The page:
As an insurance producer working with high net worth individuals, there are plenty of ways to ensure their families can take advantage of the money they have set aside for them without losing a large percentage of it in taxes.
Back in the 1700’s English theologian Isaac Watts said “Learning to trust is one of life’s most difficult tasks.” Watts did not take part in LIMRA’s study of the middle market but his sentiment is strongly represented. In the study nearly 70 percent of consumers said it was hard to know which online sources of financial advice they could trust.
While the lawsuit that led the Supreme Court finding the Defense of Marriage Act unconstitutional, United States v. Windsor, largely regarded tax laws related to inheritance, there were a number of additional implications the ruling had on same-sex couples across the country.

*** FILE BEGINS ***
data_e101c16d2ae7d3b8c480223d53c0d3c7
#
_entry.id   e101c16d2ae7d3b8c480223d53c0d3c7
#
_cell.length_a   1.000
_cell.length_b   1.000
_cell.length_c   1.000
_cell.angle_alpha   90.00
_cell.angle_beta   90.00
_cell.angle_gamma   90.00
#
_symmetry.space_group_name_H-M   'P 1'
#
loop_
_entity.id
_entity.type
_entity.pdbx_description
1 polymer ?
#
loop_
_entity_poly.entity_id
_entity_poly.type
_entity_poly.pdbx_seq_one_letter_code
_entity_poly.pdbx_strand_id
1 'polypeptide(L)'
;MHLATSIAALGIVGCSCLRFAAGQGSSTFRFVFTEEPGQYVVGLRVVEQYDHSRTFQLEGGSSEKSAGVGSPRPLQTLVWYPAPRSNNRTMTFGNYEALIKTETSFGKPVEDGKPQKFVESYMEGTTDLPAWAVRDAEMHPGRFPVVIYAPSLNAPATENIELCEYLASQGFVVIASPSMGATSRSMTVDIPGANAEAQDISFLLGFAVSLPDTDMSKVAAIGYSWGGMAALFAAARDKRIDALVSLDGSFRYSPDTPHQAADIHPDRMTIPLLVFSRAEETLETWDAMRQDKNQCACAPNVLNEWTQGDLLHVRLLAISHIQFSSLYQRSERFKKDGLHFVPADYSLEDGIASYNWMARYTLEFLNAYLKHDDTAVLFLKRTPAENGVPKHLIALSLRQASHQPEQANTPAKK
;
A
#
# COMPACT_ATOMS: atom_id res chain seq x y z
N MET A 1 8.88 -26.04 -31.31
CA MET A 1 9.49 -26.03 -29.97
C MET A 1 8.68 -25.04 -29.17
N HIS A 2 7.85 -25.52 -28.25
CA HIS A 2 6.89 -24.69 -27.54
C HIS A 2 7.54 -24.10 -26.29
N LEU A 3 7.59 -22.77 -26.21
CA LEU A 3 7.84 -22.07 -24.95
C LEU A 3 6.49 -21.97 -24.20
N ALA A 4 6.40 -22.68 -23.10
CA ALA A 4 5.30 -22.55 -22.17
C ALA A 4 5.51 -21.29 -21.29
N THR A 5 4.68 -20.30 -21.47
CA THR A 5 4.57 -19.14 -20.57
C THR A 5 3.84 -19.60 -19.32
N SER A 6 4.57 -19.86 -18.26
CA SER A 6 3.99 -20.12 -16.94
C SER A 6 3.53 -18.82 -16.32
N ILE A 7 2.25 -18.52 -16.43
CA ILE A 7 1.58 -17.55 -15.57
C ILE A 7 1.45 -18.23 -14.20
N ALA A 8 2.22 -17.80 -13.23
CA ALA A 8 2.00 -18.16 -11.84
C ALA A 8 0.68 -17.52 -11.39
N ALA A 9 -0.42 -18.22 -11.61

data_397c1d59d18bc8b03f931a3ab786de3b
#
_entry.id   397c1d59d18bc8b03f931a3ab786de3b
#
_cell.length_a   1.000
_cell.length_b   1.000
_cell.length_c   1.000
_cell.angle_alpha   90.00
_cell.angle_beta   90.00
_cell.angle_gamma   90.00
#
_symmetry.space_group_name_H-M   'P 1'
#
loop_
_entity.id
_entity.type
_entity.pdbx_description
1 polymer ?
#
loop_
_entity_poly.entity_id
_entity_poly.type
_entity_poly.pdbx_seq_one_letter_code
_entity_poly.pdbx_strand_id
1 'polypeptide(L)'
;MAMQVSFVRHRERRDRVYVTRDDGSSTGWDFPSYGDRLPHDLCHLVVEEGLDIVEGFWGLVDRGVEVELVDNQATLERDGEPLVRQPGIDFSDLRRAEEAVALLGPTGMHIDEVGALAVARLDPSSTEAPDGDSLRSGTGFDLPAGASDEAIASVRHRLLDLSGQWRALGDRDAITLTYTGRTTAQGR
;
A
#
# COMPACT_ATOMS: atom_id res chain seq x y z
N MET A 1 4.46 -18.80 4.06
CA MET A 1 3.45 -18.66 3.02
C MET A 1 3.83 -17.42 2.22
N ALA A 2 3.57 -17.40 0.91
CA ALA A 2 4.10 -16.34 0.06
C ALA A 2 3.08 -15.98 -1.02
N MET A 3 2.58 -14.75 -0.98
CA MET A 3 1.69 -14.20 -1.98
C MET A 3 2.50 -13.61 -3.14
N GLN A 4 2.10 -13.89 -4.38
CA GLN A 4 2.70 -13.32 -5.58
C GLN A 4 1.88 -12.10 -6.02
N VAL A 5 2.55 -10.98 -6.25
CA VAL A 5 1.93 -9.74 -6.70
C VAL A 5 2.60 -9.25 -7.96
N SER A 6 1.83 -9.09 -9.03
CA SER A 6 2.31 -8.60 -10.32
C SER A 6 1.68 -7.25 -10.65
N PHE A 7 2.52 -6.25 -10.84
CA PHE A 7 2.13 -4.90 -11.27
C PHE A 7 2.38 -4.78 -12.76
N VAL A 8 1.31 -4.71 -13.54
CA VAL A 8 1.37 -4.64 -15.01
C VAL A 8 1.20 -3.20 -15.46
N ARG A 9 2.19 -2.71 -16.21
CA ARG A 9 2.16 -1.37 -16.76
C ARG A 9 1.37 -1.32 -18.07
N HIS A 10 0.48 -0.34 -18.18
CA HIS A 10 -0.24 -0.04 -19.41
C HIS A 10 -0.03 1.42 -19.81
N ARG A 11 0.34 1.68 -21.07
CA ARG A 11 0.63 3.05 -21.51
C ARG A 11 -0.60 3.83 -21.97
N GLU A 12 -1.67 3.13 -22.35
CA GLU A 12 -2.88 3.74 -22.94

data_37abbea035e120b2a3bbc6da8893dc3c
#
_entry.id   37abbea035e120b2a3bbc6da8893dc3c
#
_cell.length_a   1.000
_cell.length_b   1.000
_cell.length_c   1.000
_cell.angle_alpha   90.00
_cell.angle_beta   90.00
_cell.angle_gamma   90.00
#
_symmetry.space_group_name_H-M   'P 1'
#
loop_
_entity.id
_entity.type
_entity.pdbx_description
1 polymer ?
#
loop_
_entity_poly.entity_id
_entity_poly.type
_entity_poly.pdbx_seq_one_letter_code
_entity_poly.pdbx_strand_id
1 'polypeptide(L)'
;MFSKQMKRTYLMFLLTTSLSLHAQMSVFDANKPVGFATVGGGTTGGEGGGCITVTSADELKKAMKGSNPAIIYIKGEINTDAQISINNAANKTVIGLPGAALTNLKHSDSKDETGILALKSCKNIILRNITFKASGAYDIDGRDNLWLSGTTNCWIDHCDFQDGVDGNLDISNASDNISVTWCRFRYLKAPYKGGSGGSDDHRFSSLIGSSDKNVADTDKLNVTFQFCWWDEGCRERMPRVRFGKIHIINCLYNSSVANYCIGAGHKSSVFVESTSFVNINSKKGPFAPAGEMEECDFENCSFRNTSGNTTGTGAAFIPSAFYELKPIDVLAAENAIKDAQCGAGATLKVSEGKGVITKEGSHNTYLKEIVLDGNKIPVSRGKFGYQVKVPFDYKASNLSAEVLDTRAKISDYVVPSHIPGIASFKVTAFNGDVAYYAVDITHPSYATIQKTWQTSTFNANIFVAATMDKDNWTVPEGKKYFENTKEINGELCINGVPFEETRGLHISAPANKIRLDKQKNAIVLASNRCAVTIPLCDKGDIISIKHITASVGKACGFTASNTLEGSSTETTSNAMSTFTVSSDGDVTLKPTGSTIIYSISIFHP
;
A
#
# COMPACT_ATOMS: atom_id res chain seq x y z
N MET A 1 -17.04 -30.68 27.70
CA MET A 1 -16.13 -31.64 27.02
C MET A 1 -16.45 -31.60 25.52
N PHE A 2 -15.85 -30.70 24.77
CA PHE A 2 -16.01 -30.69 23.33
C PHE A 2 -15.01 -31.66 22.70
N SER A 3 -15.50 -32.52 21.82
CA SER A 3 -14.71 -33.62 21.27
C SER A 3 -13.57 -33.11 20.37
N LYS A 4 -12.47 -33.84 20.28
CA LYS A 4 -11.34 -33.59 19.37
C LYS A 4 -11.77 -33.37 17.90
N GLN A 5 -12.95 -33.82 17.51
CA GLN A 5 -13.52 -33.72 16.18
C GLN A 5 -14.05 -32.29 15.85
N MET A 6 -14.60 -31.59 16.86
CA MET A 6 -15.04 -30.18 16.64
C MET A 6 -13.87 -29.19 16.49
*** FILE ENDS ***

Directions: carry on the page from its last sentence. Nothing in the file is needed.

Most Americans who have been working for their entire adult lives have some plans regarding their retirement, whether that’s through a sophisticated savings plan or just keeping some money stashed between their mattress and box spring. Of course, many companies these days offer their employees an easy option to save in the form of a 401(k) or an individual retirement account (IRA).
Do estate taxes keep your clients up at night? Do they worry about the amount of money they can pass to their heirs? This is a common concern among high net worth individuals, many of whom worked extremely hard to generate wealth that gives them the peace of mind knowing their spouse, children and grandchildren will be taken care of once they’re gone. For married individuals, a Credit Shelter Trust (CST) may be the right solution to help them avoid estate taxes when passing wealth on to their beneficiaries.